CITY HALL — The festive if well-worn summertime Theater on the Lake at Fullerton Avenue and Lake Shore Drive will get a restaurant and an overall renovation making it a year-round venue, if all goes according to plan with the city and the Park District.
"Showcasing spectacular views of Lake Michigan, Theater on the Lake is a community treasure that has entertained Chicago residents and visitors for more than six decades," said Mayor Rahm Emanuel in a statement. "Upgrading and renovating this venue will enable the theater to be a cultural and entertainment destination all year long."
The Park District is expected to put out a request for proposals next month looking to overhaul and winterize the building to allow for a 400-seat performance space, along with new dressing rooms, restrooms, outdoor seating and a restaurant. The renovation will coincide with a Fullerton Avenue Beach shoreline-protection project overseen by the Army Corps of Engineers, which is expected to make the theater more accessible in winter and summer.
"The Chicago Park District is committed to bringing theater and culture into our parks and neighborhoods," said Supt. Mike Kelly. "Renovations to Theater on the Lake will allow us to expand programming beyond the traditional summer season and attract more audiences."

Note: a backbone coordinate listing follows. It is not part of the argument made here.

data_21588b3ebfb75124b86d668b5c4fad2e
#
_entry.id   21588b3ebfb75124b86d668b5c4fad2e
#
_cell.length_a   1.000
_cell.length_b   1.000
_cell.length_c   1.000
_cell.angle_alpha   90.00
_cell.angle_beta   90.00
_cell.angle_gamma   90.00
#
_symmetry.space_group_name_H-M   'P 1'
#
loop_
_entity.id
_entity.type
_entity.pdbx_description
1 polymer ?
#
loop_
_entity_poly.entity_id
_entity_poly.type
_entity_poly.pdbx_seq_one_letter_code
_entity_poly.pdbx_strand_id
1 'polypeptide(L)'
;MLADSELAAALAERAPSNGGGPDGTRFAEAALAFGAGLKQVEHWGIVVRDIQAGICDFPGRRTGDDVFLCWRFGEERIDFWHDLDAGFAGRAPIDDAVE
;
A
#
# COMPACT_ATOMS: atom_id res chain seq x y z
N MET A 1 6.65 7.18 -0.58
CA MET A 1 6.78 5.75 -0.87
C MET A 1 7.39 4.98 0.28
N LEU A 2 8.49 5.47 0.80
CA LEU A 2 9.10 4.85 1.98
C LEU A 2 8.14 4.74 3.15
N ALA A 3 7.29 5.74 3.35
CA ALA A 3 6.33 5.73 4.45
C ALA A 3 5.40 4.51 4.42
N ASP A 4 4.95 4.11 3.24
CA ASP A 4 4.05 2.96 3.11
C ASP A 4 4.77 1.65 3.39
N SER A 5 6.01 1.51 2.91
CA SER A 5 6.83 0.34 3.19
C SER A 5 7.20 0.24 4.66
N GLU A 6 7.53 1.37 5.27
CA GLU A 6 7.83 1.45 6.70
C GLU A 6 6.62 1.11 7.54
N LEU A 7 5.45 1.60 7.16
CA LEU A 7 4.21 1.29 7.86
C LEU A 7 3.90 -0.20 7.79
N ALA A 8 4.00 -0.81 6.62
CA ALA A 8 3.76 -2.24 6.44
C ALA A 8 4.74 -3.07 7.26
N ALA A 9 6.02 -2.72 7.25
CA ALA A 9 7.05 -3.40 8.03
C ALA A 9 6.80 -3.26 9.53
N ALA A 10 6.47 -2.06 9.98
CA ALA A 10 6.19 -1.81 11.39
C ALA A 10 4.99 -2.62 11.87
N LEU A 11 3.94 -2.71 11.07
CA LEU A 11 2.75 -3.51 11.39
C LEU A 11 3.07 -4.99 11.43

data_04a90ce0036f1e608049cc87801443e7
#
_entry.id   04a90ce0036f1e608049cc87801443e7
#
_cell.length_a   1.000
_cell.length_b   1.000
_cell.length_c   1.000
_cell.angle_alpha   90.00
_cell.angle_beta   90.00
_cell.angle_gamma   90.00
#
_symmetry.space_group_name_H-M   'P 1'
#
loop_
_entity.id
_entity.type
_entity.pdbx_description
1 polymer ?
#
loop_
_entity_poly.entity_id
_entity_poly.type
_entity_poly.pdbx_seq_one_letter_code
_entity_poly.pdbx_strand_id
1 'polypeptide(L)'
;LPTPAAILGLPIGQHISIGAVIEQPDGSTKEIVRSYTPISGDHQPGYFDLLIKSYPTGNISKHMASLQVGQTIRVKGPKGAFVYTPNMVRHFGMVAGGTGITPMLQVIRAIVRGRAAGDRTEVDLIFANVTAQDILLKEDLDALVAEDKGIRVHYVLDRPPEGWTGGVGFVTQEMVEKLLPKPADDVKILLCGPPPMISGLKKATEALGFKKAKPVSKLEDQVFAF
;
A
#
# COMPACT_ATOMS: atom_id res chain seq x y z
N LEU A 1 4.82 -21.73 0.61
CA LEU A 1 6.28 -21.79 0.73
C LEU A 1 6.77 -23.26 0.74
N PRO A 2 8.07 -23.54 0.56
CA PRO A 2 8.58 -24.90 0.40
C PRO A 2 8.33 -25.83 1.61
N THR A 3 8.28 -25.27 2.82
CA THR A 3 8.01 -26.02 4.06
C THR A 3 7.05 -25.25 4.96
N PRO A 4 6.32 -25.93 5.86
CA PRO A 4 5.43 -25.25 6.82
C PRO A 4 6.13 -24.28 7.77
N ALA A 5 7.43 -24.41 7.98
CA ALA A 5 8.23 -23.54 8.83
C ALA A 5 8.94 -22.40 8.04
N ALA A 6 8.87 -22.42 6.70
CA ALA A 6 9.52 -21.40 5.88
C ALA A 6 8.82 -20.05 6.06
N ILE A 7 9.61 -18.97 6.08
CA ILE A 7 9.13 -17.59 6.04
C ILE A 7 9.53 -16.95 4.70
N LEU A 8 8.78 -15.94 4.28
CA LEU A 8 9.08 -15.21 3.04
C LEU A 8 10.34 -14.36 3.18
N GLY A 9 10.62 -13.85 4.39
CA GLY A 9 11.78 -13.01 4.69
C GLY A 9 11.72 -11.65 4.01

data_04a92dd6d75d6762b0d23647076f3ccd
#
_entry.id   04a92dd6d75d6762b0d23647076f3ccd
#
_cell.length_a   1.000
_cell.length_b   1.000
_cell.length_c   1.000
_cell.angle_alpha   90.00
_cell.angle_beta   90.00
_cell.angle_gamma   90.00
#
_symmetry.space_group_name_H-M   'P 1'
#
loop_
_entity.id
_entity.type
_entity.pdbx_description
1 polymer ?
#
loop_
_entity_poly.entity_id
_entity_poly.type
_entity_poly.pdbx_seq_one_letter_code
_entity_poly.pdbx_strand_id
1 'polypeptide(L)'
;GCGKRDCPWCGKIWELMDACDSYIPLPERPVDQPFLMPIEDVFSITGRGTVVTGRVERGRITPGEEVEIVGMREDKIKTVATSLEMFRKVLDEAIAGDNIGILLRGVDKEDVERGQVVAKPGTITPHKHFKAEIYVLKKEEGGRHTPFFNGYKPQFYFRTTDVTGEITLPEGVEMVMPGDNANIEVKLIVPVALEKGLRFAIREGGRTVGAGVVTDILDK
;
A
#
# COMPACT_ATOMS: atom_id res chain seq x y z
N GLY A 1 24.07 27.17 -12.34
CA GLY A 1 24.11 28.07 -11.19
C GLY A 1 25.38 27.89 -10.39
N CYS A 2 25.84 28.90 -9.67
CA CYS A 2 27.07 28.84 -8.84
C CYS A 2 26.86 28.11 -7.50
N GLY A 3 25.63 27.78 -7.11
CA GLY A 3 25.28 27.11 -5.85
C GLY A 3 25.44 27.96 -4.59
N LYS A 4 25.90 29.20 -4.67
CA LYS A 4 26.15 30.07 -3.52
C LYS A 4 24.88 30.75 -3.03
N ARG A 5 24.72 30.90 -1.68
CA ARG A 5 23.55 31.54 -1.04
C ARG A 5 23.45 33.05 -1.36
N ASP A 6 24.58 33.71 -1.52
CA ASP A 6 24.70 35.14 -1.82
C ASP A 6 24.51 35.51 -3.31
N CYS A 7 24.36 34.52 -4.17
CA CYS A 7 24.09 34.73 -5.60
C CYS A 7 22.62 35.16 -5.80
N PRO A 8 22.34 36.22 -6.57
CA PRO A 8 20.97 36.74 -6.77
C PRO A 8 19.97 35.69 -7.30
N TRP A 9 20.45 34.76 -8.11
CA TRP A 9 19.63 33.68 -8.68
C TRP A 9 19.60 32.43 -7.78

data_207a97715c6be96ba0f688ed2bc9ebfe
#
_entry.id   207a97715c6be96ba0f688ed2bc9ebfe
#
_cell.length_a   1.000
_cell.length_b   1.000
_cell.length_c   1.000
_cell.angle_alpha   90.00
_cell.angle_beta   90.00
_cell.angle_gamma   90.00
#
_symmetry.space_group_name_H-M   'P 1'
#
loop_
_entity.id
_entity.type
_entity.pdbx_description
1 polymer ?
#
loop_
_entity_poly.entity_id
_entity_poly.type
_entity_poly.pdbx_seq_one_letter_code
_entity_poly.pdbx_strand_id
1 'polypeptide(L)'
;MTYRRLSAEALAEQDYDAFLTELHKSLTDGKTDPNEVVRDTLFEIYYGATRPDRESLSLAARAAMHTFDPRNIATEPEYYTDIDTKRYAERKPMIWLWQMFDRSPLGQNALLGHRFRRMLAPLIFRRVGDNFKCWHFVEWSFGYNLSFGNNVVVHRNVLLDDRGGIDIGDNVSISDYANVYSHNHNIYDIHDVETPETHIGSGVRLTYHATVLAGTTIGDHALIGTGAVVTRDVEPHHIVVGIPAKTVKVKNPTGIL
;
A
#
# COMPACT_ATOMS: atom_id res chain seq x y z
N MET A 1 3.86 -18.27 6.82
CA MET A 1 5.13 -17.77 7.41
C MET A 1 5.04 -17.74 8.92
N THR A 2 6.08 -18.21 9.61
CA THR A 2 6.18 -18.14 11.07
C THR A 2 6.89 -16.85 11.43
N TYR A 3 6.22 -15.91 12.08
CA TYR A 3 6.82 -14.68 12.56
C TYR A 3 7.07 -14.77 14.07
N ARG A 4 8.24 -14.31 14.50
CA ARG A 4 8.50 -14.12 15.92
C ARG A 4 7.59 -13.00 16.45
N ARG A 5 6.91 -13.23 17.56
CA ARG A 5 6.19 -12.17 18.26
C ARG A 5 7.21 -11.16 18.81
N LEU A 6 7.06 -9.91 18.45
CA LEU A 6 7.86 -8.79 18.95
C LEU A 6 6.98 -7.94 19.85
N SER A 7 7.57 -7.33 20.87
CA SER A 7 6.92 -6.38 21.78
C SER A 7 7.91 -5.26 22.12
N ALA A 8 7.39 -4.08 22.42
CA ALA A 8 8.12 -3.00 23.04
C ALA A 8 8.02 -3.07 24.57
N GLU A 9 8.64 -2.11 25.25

In the past, Theater on the Lake has primarily been a summertime venue, typically running through a Halloween haunted house. But the exposed location at the east end of Fullerton, right on the lakefront, discouraged winter use.
It was designed 100 years ago by Dwight Perkins, who also did the Lincoln Park Zoo Lion House and Cafe Brauer, as well as the North Pond Cafe building. it opened in 1920 as a sanitarium for babies with tuberculosis and other diseases under the direction of the Chicago Daily News Fresh Air Fund. Closed as a sanitarium in 1939, it played host to USO events during World War II and barn dances afterward until it was redesigned by the Park District as a theater in 1953. It has welcomed seasonal performances ever since, although the number of performances tended to ebb and flow over the years and decades before the city rededicated resources to it in the mid-'90s.
It's hoped construction will begin early next year, to be completed by the end of 2015. Performances usually set for Theater on the Lake will be relocated in the interim.